Corpses of dead Popes are kept in the crypt in the Vatican. The body of Pope Celestino V is kept in the open in Central Italy.
Catholic worship of corpses, skulls and bones has its origin in the crypt in St. Peters Basilica in the Vatican.
A total of 91 popes are buried in crypts in the grotto in St. Peters Basilica in Rome. This including popes like Innocent IX, Benedicts XII and XV, Pius XI and Paul VI.
But not all the Popes are buried and kept for display inside the Vatican. Pope Celestino is kept in the open of St. Maria of Collemaggio Church in L’Aquila in central Italy. The roof this Church came down during the earthquake on April 6th 2009.
This is the official story of the Pope, who pay “homage” to a dead pope.
Pope Benedict XVI blesses the faithful in front of the remains of Pope Celestine V at the end of a mass in Sulmona, Italy, Sunday, July 4, 2010. The Pontiff had traveled to the central Italian town to pay homage to Celestine V, the 13th-century hermit pontiff who resigned after saying he was not up to the task. Benedict urged the faithful Sunday to learn from Celestine’s sober and simple life. He praised Celestine for his detachment from material things such as money and clothes.
The Pope paied “homage” to the only Pope that has resigned from the Papacy. Not only did he resigned, but he was arrested by the Pope that succeeded him.
Pope Celestine knew he was ill prepared for the papacy, and actually resigned from the Petrine office on December 13, 1294. Now back to being “Fra Pietro”, he had hoped to return to hermetical life. But his successor, Pope Boniface VIII, feared that the ex-pope could be used in an attempt to unseat him. The Pope confined him to a house arrest, and though he managed to escape for a time, he was eventually confined to a tower in Castel Fumone. There, though not mistreated, he died of an infection from an absess on May 19, 1296. His remains were transferred to Sta. Maria di Colemaggio in 1317.
This contact between the Pope and a dead Pope, sets the example for worship of corpses, skulls and bones in the Roman Catholic Church.
There is absolutely no Bible verse that approve digging up the dead from their grave. Neither is there any Biblical defense for keeping corpses, skulls and bones for display inside Churches and Chapels.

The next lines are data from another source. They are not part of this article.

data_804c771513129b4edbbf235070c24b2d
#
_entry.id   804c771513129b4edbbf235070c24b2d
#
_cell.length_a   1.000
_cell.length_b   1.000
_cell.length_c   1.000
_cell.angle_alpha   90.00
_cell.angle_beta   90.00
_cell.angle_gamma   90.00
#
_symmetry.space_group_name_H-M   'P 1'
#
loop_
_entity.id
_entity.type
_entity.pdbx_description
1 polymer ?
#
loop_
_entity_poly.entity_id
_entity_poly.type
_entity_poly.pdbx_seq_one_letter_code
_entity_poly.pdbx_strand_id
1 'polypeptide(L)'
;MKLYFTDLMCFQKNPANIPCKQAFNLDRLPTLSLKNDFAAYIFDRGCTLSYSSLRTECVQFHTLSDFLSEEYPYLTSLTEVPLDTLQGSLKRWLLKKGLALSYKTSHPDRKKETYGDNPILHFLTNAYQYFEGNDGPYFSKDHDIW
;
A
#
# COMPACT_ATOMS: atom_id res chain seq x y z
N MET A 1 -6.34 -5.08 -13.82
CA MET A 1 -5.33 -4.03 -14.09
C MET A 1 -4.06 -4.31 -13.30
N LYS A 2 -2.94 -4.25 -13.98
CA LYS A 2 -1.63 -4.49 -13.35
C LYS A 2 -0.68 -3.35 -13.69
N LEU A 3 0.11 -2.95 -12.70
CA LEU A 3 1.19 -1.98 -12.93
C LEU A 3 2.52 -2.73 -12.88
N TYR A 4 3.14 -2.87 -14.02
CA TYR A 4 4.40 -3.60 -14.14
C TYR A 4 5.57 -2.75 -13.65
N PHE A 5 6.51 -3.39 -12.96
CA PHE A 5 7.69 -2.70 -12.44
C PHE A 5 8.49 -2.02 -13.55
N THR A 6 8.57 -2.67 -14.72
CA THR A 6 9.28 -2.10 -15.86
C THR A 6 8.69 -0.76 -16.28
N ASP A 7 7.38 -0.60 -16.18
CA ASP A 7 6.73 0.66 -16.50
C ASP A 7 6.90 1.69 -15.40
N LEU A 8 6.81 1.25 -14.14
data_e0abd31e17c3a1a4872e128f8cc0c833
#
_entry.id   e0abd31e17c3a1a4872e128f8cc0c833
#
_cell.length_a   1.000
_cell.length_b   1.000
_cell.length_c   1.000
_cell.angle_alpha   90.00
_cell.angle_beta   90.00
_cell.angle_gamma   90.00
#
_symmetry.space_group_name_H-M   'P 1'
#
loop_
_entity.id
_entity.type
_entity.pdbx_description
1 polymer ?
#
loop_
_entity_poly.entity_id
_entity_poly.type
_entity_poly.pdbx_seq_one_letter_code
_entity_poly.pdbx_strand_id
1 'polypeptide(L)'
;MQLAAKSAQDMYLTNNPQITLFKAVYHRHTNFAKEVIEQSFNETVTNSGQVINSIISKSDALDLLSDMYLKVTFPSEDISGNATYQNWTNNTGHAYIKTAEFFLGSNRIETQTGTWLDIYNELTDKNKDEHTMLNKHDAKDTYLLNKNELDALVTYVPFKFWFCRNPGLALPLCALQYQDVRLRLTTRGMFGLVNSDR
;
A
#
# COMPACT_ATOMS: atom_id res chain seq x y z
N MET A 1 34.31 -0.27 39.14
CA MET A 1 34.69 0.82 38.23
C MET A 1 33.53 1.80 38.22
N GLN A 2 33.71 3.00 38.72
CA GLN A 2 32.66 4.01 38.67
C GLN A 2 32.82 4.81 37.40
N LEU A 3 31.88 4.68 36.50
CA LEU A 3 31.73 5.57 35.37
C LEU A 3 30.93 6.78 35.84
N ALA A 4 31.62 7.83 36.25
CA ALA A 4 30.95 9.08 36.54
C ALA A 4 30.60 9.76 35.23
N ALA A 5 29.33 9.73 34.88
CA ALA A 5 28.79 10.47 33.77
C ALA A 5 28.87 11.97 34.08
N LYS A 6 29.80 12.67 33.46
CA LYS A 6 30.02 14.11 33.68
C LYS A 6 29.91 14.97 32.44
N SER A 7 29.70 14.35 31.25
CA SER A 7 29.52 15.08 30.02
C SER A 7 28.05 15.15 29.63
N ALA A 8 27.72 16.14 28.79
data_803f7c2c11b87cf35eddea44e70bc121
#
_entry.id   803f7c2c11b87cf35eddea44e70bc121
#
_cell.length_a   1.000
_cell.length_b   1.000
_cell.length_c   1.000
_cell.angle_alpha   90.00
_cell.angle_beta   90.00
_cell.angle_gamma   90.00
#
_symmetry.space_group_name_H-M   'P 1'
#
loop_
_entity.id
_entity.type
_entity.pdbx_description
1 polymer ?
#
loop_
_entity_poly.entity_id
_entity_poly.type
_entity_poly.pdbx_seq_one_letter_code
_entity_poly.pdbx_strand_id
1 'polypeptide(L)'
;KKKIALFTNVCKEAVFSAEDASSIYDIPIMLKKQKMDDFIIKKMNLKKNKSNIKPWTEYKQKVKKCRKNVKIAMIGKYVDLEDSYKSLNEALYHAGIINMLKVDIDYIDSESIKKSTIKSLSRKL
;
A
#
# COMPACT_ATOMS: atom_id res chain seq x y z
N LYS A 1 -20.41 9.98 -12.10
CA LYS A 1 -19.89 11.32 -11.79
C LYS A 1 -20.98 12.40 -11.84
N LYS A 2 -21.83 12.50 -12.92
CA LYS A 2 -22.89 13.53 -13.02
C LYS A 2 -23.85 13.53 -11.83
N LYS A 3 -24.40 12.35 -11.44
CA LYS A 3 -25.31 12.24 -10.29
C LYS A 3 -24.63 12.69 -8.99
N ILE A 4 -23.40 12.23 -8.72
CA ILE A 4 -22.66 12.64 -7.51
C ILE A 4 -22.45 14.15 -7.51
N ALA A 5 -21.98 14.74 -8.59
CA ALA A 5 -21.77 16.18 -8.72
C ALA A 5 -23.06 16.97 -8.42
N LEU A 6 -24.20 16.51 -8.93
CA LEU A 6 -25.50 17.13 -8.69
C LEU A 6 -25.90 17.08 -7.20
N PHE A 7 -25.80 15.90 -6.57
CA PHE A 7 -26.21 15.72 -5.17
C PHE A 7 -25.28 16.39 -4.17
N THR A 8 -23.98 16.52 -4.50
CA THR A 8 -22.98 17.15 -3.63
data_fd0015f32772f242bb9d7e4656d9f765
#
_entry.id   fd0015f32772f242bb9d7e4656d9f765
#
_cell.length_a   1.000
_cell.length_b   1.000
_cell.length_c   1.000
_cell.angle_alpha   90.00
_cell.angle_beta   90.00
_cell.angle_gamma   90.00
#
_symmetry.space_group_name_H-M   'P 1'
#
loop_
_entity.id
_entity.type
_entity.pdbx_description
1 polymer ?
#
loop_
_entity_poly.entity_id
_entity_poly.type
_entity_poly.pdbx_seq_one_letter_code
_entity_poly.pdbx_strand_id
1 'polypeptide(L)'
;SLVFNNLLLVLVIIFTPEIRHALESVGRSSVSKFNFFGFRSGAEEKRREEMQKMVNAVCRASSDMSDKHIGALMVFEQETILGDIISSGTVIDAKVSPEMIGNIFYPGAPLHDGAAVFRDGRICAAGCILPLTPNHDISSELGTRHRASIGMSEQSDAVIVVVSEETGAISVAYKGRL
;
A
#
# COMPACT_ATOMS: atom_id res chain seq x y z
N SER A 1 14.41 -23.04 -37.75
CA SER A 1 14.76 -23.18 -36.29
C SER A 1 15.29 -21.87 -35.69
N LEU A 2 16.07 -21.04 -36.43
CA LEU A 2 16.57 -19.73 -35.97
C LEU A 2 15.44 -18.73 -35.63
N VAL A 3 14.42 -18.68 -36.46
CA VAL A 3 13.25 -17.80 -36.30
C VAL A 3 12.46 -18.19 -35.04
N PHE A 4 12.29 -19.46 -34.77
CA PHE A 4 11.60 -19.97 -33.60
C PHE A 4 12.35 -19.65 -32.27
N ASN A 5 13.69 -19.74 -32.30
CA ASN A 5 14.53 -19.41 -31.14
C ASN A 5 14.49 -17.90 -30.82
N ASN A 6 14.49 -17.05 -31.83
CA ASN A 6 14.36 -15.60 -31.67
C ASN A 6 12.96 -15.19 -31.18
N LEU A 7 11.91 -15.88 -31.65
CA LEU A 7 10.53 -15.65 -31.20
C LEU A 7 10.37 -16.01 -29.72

We need to investigate this matter, and look at pictures of this pagan practice. The Papal system has kept more dead persons for display, than Communist Russia ever did in the Kremlin in Moscow.
There are over 100 tombs within St. Peter’s Basilica (extant to various extents), many located in the Vatican grotto, beneath the Basilica. These include 91 popes, St. Ignatius of Antioch, Holy Roman Emperor Otto II, and the composer Giovanni Pierluigi da Palestrina. Exiled Catholic British royalty James Francis Edward Stuart and his two sons, Charles Edward Stuart and Henry Benedict Stuart, are buried here, having been granted asylum by Pope Clement XI. Also buried here are Maria Clementina Sobieska, wife of James Francis Edward Stuart, Queen Christina of Sweden, who abdicated her throne in order to convert to Catholicism, and Countess Matilda of Tuscany, supporter of the Papacy during the Investiture Controversy. The most recent interment was Pope John Paul II, on April 8, 2005. Beneath, near the crypt, is the recently discovered vaulted fourth-century “Tomb of the Julii”.
Plenty of Popes are kept for display inside the crypt in St. Peter Basillica in the Vatican statehood.
This dead Pope is not put for public display. The Vatican priests even offer Mass at the altar, on top of the tomb of “Blessed John XXIII”. The priest who offer the mass, is Dom Louis Marie, Abbot of Le Barroux.
The source of this photo:
Not all the dead Popes are put for display inside the Vatican. This is a picture of the Tomb of St. Pius V in the Church of St. Mary Major.
You can view this photo on this site.
Tomb of Blessed Pope Gregory X, at the Cattedrale di San Donato, Arezzo:
The Incorrupt Relics of St. Athanasios the Great, in the Church of S. Zaccaria, in Venice, Italy.
First published: 30.10.2010.
Written by Ivar